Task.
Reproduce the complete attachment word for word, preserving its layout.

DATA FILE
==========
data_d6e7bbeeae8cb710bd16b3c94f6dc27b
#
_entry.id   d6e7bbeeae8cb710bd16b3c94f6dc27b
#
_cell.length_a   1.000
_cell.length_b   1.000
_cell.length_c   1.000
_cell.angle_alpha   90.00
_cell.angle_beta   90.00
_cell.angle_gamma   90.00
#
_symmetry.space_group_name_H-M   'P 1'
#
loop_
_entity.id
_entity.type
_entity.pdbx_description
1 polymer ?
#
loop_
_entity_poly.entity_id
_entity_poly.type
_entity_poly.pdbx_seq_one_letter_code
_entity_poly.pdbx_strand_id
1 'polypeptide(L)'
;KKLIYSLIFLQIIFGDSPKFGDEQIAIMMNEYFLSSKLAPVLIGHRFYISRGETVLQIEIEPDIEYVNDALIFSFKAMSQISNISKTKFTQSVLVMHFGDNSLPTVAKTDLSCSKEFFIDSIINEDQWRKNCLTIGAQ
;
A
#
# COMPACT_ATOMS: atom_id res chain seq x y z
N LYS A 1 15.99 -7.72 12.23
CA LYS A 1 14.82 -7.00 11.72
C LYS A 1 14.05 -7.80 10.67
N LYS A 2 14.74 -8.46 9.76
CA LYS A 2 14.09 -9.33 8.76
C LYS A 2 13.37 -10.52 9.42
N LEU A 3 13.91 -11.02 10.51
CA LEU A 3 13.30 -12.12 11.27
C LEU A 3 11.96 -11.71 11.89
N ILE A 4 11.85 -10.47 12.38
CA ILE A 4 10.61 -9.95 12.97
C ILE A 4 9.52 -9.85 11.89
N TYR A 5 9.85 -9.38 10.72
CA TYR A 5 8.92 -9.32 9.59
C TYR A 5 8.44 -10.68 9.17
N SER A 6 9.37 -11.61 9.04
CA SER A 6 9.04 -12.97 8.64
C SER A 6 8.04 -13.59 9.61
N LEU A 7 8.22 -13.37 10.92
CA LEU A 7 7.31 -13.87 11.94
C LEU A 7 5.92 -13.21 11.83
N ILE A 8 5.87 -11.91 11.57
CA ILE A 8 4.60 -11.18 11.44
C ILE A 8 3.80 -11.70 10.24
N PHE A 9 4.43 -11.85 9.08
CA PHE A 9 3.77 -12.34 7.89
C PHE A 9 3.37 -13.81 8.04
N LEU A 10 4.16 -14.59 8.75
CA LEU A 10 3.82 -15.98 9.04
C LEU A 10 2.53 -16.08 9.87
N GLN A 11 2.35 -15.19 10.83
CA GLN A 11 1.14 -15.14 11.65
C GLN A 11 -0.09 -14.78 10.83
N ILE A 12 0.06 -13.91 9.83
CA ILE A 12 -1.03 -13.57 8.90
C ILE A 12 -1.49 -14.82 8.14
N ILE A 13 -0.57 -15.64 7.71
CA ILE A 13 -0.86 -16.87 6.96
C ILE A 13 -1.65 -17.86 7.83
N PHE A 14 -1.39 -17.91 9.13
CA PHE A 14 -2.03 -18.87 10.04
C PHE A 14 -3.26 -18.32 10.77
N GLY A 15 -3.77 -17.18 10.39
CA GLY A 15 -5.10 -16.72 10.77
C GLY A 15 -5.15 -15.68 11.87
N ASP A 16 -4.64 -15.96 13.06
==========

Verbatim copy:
data_d6e7bbeeae8cb710bd16b3c94f6dc27b
#
_entry.id   d6e7bbeeae8cb710bd16b3c94f6dc27b
#
_cell.length_a   1.000
_cell.length_b   1.000
_cell.length_c   1.000
_cell.angle_alpha   90.00
_cell.angle_beta   90.00
_cell.angle_gamma   90.00
#
_symmetry.space_group_name_H-M   'P 1'
#
loop_
_entity.id
_entity.type
_entity.pdbx_description
1 polymer ?
#
loop_
_entity_poly.entity_id
_entity_poly.type
_entity_poly.pdbx_seq_one_letter_code
_entity_poly.pdbx_strand_id
1 'polypeptide(L)'
;KKLIYSLIFLQIIFGDSPKFGDEQIAIMMNEYFLSSKLAPVLIGHRFYISRGETVLQIEIEPDIEYVNDALIFSFKAMSQISNISKTKFTQSVLVMHFGDNSLPTVAKTDLSCSKEFFIDSIINEDQWRKNCLTIGAQ
;
A
#
# COMPACT_ATOMS: atom_id res chain seq x y z
N LYS A 1 15.99 -7.72 12.23
CA LYS A 1 14.82 -7.00 11.72
C LYS A 1 14.05 -7.80 10.67
N LYS A 2 14.74 -8.46 9.76
CA LYS A 2 14.09 -9.33 8.76
C LYS A 2 13.37 -10.52 9.42
N LEU A 3 13.91 -11.02 10.51
CA LEU A 3 13.30 -12.12 11.27
C LEU A 3 11.96 -11.71 11.89
N ILE A 4 11.85 -10.47 12.38
CA ILE A 4 10.61 -9.95 12.97
C ILE A 4 9.52 -9.85 11.89
N TYR A 5 9.85 -9.38 10.72
CA TYR A 5 8.92 -9.32 9.59
C TYR A 5 8.44 -10.68 9.17
N SER A 6 9.37 -11.61 9.04
CA SER A 6 9.04 -12.97 8.64
C SER A 6 8.04 -13.59 9.61
N LEU A 7 8.22 -13.37 10.92
CA LEU A 7 7.31 -13.87 11.94
C LEU A 7 5.92 -13.21 11.83
N ILE A 8 5.87 -11.91 11.57
CA ILE A 8 4.60 -11.18 11.44
C ILE A 8 3.80 -11.70 10.24
N PHE A 9 4.43 -11.85 9.08
CA PHE A 9 3.77 -12.34 7.89
C PHE A 9 3.37 -13.81 8.04
N LEU A 10 4.16 -14.59 8.75
CA LEU A 10 3.82 -15.98 9.04
C LEU A 10 2.53 -16.08 9.87
N GLN A 11 2.35 -15.19 10.83
CA GLN A 11 1.14 -15.14 11.65
C GLN A 11 -0.09 -14.78 10.83
N ILE A 12 0.06 -13.91 9.83
CA ILE A 12 -1.03 -13.57 8.90
C ILE A 12 -1.49 -14.82 8.14
N ILE A 13 -0.57 -15.64 7.71
CA ILE A 13 -0.86 -16.87 6.96
C ILE A 13 -1.65 -17.86 7.83
N PHE A 14 -1.39 -17.91 9.13
CA PHE A 14 -2.03 -18.87 10.04
C PHE A 14 -3.26 -18.32 10.77
N GLY A 15 -3.77 -17.18 10.39
CA GLY A 15 -5.10 -16.72 10.77
C GLY A 15 -5.15 -15.68 11.87
N ASP A 16 -4.64 -15.96 13.06